Discuss about the Workplace Conflicts for Interests and Principles.
Workplace conflict or organizational conflict is a very common issue in the business world. Due to the conflicts, the sometimes the organizations get benefitted and sometimes they get affected. Workplace conflict is a situation of disharmony, generated from the real or supposed opposition of requirements, interests and principles among the people working together (Sonnentag, Unger and Nägel 2013). The conflict takes many forms in different organizations. Clash is always inevitable between the formal authority and management and the subordinate employees. The subject for conflict also varies in different organizations. Differences in the ideology, points of view and unhealthy competition can result in conflicts in the workplace (Katz and Flynn 2013). The positive and negative impacts of the workplace conflict and the ways to resolve them are explained in the following discussion.
Workplace conflicts are classified in the following types, Personal, Intragroup and Intergroup. Power, work style and personality clash results in personal conflicts. Intragroup conflicts arise due to lack of freedom, resources and position. Some people prefer to work independently and when confronts with interdependence within a group, conflicts occur. Lastly, intergroup conflicts arise horizontally and vertically. Conflicts and competition between the functions result in horizontal clash, and competition between hierarchical levels result in vertical clash (Goetsch and Davis 2014). Same situations can result in both positive and negative impacts, depending on the way of handling it and attitude of the people involved in it.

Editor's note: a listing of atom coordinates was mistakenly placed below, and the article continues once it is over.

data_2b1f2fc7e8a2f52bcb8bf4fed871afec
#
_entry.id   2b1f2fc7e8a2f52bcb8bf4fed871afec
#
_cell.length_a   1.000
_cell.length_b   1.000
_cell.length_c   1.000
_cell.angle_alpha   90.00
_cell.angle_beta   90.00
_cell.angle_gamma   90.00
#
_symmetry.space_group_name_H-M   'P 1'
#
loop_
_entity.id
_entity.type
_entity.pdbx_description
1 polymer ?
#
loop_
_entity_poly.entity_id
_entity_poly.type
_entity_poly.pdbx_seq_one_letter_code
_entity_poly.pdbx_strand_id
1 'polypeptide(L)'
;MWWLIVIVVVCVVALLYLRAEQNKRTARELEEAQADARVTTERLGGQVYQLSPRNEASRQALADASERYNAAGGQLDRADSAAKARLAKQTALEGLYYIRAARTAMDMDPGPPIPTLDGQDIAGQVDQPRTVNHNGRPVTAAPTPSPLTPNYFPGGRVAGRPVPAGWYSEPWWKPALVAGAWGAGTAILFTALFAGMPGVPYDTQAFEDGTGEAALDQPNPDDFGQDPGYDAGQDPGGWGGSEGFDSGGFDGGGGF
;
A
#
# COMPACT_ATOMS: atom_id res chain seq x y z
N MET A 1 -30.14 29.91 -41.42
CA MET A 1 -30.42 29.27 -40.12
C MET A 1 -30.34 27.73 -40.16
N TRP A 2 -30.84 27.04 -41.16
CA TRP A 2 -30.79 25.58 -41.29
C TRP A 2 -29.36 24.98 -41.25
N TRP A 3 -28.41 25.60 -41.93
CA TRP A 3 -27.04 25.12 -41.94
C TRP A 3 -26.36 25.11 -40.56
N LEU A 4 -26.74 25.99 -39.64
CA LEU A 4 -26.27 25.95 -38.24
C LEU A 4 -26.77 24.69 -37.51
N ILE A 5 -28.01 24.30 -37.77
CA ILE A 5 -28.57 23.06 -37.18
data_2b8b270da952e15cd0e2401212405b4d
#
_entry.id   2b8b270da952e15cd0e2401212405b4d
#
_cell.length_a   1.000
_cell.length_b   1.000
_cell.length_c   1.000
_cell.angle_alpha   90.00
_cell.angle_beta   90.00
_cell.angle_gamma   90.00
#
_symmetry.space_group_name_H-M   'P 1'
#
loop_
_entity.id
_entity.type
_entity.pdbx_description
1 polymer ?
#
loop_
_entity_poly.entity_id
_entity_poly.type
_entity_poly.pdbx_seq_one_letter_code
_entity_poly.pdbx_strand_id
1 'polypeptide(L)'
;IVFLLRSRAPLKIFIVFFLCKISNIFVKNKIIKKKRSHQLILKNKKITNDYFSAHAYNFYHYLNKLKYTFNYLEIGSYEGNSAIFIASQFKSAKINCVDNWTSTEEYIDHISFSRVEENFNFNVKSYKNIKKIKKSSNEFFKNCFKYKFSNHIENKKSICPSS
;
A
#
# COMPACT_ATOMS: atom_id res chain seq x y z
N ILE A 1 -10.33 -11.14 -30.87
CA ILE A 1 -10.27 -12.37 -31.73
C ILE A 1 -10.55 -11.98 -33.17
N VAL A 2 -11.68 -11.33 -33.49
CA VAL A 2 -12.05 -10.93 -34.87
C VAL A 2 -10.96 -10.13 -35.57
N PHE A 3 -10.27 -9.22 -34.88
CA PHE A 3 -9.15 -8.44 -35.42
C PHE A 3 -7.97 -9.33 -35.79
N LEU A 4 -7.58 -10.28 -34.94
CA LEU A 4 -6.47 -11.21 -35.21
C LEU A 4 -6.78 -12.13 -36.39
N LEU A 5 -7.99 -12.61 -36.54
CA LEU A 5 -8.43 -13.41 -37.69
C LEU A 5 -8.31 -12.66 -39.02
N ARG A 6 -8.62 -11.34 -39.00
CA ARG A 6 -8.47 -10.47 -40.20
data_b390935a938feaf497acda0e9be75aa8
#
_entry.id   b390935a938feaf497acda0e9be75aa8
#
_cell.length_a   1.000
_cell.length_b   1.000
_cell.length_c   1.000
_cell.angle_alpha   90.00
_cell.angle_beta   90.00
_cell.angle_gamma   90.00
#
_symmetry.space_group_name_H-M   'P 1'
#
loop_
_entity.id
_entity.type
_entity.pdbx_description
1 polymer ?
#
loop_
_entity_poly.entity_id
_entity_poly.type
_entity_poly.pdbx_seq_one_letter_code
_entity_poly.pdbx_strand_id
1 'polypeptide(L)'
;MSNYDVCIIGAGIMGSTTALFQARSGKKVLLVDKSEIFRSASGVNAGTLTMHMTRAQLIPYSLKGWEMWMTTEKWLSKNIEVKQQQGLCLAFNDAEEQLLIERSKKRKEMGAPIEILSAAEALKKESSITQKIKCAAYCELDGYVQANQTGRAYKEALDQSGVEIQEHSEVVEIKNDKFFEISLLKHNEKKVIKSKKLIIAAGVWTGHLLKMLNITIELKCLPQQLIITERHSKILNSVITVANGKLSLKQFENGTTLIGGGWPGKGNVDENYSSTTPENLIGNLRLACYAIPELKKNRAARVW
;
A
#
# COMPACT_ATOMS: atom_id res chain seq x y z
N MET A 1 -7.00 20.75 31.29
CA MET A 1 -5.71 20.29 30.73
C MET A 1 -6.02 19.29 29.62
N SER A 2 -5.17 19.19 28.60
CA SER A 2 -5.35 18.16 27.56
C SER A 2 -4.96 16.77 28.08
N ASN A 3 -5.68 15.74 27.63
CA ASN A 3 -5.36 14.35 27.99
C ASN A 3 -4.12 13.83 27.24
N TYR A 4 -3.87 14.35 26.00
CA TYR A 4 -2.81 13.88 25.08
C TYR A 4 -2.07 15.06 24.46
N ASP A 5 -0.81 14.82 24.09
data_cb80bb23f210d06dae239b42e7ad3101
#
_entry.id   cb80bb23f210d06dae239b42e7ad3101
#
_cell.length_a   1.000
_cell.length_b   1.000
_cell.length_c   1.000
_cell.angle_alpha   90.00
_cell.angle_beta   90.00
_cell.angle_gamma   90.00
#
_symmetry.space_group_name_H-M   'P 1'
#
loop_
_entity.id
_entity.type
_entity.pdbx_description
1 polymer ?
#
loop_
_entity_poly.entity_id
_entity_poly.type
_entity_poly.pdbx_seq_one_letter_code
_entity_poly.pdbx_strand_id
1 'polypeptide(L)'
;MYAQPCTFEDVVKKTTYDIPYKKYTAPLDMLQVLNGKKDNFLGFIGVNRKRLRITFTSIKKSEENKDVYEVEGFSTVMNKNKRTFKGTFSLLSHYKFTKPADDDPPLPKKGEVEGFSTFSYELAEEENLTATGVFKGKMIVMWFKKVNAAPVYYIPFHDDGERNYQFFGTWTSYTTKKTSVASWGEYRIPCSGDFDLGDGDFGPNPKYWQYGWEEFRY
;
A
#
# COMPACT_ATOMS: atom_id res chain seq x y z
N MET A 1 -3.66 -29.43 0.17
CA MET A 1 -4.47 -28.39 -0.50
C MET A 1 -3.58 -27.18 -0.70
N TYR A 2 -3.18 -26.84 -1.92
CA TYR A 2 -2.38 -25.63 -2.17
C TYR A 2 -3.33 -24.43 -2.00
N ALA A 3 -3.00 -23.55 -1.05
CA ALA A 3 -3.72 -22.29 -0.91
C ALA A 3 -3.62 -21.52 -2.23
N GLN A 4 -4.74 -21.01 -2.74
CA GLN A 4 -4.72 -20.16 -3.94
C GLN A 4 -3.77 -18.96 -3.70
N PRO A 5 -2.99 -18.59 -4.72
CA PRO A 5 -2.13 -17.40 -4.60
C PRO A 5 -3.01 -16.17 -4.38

Conflicts often influence the change in the organizations, especially in the small businesses. Due to workplace conflicts, organizations often are forced to modify the operation procedures and policies and design and implement new ones. Extreme conflict within the organization can lead to complete change of the leadership and management positions and new people come with new ideas (Demsky, Ellis and Fritz 2014).
Competition is an outcome of workplace conflict. When employees try to outdo each other to achieve the goals that benefit the organization, healthy competitions occur and it is a positive effect of conflicts. For example, when two sales people compete to increase their sales target to get more incentives, it also helps the company to earn more revenues. It also helps to bring in motivation among the other employees (Meier et al. 2013).
conflicts often bring in creativity in the organizational operations and objectives. When people with good and creative ideas come together and argue to establish their points, in most cases a creative solution comes up and that motivate the employees. When the motivation comes through conflict, that pushes the productivity level of people to the maximum. Hence, healthy conflict is always welcome by the organizations (Gilin Oore, Leiter and LeBlanc 2015).
Personal issues and emotions often create negative conflict in the workplace. In many cases, the higher authority often put forward their power and position for controlling the subordinates and peers. When a person misuses his power for any personal conflict then it is a negative impact of the workplace conflict (Moore 2014).
Due to intragroup and intergroup conflicts, sometimes the optimum output is not achieved. Organizational goals are compromised to achieve the goals of the groups. Thus, sub-optimization arises. The clash of the groups to become superior often leads to unnecessary conflicts and competition becomes unhealthy.
Conflicts often result in wastage of precious resources, time and reputation of the company. Employees often waste their time and efforts by involving in the conflicts rather than meeting the goals. Hence, time and resources both are wasted and it also creates a negative image of the company in the business world (Meier et al. 2013).
Ways to resolve workplace conflicts